Frank Patrick (ice hockey)
|Hockey Hall of Fame, 1950|
December 21, 1885|
Ottawa, ON, CAN
|Died||June 29, 1960
Vancouver, BC, CAN
|Height||5 ft 11 in (1.80 m)|
|Weight||185 lb (84 kg; 13 st 3 lb)|
|Played for||Vancouver Maroons (PCHA)
Vancouver Millionaires (PCHA)
Nelson Hockey Club (WKHL)
Renfrew Creamery Kings (NHA)
Montreal Victorias (ECAHA)
Francis Alexis Patrick (December 21, 1885 - June 29, 1960) was an early Canadian Professional ice hockey player, an NHL head coach and Manager. While attending McGill University, he played hockey from 1904 to 1908, winning the Queen’s Cup championship in 1905 alongside his brother Lester Patrick.
Frank and Lester helped found the Pacific Coast Hockey Association. He played for the Vancouver Millionaires of that league from 1911–1918, winning a Stanley Cup in 1915. He also served as PCHA president until 1924. In addition, he was the owner of the Vancouver Amazons women's hockey team. He became the managing director of the NHL in 1933–34 and resigned to become head coach of the Boston Bruins between 1934-1936.
Among Patrick's contributions to hockey were the blue line, the penalty shot, the boarding penalty, and the raising of the stick when a goal is scored, which he suggested. He also made a prophecy: "I dream of the day that teams will dress two goaltenders for each game." This became a reality in the NHL in 1964–65.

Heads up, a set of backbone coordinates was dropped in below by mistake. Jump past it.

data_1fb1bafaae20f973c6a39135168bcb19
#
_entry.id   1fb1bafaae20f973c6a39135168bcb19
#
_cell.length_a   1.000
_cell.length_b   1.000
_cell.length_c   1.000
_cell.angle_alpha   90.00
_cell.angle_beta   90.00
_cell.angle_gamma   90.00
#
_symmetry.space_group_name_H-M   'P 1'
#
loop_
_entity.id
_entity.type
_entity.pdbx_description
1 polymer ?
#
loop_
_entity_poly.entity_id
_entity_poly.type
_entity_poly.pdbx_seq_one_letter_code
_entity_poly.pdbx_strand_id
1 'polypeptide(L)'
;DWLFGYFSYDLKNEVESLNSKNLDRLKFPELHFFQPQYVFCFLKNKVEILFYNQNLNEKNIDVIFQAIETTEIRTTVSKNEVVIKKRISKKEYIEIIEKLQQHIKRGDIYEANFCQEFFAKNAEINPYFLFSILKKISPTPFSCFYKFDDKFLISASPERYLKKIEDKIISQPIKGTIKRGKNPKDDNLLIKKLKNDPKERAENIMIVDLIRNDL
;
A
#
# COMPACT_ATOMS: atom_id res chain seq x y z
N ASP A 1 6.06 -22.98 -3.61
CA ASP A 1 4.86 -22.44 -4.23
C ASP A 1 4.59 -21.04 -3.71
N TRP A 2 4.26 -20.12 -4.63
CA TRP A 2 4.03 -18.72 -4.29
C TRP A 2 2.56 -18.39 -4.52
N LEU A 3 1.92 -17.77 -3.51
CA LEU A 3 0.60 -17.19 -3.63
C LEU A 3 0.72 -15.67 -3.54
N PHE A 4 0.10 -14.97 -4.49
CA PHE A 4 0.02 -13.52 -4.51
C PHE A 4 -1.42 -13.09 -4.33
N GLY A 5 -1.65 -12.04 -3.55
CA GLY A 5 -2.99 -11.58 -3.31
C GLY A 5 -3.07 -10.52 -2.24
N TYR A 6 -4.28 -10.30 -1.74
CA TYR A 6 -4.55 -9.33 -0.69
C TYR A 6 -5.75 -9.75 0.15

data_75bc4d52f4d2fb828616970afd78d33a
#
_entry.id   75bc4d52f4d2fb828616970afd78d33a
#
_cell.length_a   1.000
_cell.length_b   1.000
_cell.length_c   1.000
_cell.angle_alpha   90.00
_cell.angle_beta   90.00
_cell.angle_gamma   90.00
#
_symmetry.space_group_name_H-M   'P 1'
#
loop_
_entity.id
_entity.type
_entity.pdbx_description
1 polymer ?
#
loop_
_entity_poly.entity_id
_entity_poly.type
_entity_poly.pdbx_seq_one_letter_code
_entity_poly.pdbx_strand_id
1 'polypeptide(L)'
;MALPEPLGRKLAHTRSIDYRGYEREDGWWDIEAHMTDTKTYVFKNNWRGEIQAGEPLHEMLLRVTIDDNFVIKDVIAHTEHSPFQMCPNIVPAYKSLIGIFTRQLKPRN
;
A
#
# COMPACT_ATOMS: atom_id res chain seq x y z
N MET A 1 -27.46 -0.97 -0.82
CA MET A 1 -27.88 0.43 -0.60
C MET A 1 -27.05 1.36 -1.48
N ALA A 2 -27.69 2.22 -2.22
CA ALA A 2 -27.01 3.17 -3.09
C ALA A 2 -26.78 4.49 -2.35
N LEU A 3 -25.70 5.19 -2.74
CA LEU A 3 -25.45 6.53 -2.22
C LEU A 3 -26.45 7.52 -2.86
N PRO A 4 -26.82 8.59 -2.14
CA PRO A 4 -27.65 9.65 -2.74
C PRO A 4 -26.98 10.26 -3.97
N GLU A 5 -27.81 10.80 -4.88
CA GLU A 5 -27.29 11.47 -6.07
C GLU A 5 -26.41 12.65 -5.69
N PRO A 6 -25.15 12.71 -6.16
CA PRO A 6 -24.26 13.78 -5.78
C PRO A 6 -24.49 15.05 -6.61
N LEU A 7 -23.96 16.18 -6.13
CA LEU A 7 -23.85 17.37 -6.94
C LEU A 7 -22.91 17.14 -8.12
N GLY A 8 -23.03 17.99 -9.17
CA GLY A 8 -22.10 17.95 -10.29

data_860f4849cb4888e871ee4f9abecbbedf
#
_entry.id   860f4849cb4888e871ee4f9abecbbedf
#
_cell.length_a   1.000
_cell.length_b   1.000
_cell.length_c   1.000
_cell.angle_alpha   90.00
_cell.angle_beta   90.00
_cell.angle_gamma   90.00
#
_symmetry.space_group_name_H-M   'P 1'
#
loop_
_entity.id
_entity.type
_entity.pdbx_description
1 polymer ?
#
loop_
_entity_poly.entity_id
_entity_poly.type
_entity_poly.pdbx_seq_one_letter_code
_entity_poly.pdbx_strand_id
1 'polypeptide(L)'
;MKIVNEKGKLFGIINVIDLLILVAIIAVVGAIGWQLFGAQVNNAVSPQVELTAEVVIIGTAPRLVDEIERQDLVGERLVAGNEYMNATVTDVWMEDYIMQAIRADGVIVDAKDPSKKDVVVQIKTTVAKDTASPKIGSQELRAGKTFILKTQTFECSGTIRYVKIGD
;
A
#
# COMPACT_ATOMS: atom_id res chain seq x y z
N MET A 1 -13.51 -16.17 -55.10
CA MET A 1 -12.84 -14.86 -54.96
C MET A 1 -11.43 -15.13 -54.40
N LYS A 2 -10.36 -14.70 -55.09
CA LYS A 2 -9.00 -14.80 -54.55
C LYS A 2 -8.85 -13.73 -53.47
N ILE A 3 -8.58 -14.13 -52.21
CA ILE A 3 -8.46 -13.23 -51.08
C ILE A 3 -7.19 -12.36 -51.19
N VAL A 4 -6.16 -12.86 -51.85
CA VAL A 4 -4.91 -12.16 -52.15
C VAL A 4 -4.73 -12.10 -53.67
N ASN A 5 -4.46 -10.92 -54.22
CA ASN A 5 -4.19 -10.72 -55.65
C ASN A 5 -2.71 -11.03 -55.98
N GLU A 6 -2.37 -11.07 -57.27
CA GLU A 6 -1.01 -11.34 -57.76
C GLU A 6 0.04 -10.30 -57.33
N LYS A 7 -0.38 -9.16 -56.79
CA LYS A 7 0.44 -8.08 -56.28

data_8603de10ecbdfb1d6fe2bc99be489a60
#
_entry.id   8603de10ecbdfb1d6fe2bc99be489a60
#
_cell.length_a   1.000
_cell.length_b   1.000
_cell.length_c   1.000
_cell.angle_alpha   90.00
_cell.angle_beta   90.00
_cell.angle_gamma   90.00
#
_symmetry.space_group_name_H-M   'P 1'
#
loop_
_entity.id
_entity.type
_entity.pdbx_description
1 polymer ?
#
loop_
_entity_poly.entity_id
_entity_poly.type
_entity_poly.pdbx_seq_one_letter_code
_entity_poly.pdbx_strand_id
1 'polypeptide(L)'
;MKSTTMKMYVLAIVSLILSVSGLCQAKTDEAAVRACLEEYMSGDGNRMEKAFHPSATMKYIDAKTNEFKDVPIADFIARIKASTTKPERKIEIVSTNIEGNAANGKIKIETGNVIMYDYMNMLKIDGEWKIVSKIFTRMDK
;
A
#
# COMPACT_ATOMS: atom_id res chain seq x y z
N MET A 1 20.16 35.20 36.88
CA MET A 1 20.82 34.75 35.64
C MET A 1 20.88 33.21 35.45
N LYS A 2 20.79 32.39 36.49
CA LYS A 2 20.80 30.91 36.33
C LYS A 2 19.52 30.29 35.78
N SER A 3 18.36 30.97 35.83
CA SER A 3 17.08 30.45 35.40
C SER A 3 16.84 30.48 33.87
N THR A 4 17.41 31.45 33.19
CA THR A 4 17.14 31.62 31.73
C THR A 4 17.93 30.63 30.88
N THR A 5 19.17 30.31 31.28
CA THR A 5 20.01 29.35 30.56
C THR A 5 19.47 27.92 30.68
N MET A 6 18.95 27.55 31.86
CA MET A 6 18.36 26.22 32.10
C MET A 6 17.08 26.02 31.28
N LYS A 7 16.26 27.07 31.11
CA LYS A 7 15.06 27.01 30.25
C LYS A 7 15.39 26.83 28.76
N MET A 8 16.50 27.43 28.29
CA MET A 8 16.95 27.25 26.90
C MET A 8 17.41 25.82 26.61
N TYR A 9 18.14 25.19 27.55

On June 29, 1960, Frank died of a heart attack exactly four weeks after his brother died, also of a heart attack.
Contributions to women's ice hockey
As early as January 1916, Frank and his brother, Lester Patrick talked of the formation of a women’s league to complement the Pacific Coast Hockey Association. The proposal included teams from Vancouver, Victoria, Portland and Seattle. The league never formed but in January 1917, the Vancouver News-Advertiser reported that wives of the Seattle Metropolitans had assembled a team. In February 1921, Frank announced a women’s international championship series that would be played in conjunction with the Pacific Coast Hockey Association.
NHL coaching statistics
|Team||Year||Regular season||Post season|
|Boston Bruins||1934-35||48||26||16||6||58||1st in American||Lost in Semi-Finals|
|Boston Bruins||1935-36||48||22||20||6||50||2nd in American||Lost in Semi-Finals|
- Hockey Hall of Fame (2003). Honoured Members: Hockey Hall of Fame. Bolton, Ontario: Fenn Publishing. ISBN 1-55168-239-7.
|Head coach of the Boston Bruins